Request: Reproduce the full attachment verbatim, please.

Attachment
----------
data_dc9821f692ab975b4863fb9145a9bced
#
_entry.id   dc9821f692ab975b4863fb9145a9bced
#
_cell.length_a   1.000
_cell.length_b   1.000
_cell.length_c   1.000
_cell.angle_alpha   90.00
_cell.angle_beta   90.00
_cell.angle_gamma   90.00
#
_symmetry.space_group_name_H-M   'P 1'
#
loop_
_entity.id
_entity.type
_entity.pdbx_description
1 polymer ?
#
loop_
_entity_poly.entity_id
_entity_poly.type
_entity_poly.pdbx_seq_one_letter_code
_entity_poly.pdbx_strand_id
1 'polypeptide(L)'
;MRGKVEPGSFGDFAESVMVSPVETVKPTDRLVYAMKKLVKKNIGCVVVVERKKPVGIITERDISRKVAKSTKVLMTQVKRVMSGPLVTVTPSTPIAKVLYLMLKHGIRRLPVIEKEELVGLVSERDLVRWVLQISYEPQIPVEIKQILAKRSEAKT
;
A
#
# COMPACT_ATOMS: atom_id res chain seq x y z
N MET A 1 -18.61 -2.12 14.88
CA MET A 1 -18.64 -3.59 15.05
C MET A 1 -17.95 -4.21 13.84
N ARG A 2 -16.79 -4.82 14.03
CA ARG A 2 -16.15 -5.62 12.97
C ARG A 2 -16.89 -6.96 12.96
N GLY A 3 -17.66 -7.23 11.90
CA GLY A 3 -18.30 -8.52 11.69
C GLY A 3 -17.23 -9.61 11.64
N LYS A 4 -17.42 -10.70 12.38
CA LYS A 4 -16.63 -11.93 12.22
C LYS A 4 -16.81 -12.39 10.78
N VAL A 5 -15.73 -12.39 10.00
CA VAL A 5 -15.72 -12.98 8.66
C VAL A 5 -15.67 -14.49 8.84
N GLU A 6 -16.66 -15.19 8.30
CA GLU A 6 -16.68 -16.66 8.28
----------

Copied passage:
data_dc9821f692ab975b4863fb9145a9bced
#
_entry.id   dc9821f692ab975b4863fb9145a9bced
#
_cell.length_a   1.000
_cell.length_b   1.000
_cell.length_c   1.000
_cell.angle_alpha   90.00
_cell.angle_beta   90.00
_cell.angle_gamma   90.00
#
_symmetry.space_group_name_H-M   'P 1'
#
loop_
_entity.id
_entity.type
_entity.pdbx_description
1 polymer ?
#
loop_
_entity_poly.entity_id
_entity_poly.type
_entity_poly.pdbx_seq_one_letter_code
_entity_poly.pdbx_strand_id
1 'polypeptide(L)'
;MRGKVEPGSFGDFAESVMVSPVETVKPTDRLVYAMKKLVKKNIGCVVVVERKKPVGIITERDISRKVAKSTKVLMTQVKRVMSGPLVTVTPSTPIAKVLYLMLKHGIRRLPVIEKEELVGLVSERDLVRWVLQISYEPQIPVEIKQILAKRSEAKT
;
A
#
# COMPACT_ATOMS: atom_id res chain seq x y z
N MET A 1 -18.61 -2.12 14.88
CA MET A 1 -18.64 -3.59 15.05
C MET A 1 -17.95 -4.21 13.84
N ARG A 2 -16.79 -4.82 14.03
CA ARG A 2 -16.15 -5.62 12.97
C ARG A 2 -16.89 -6.96 12.96
N GLY A 3 -17.66 -7.23 11.90
CA GLY A 3 -18.30 -8.52 11.69
C GLY A 3 -17.23 -9.61 11.64
N LYS A 4 -17.42 -10.70 12.38
CA LYS A 4 -16.63 -11.93 12.22
C LYS A 4 -16.81 -12.39 10.78
N VAL A 5 -15.73 -12.39 10.00
CA VAL A 5 -15.72 -12.98 8.66
C VAL A 5 -15.67 -14.49 8.84
N GLU A 6 -16.66 -15.19 8.30
CA GLU A 6 -16.68 -16.66 8.28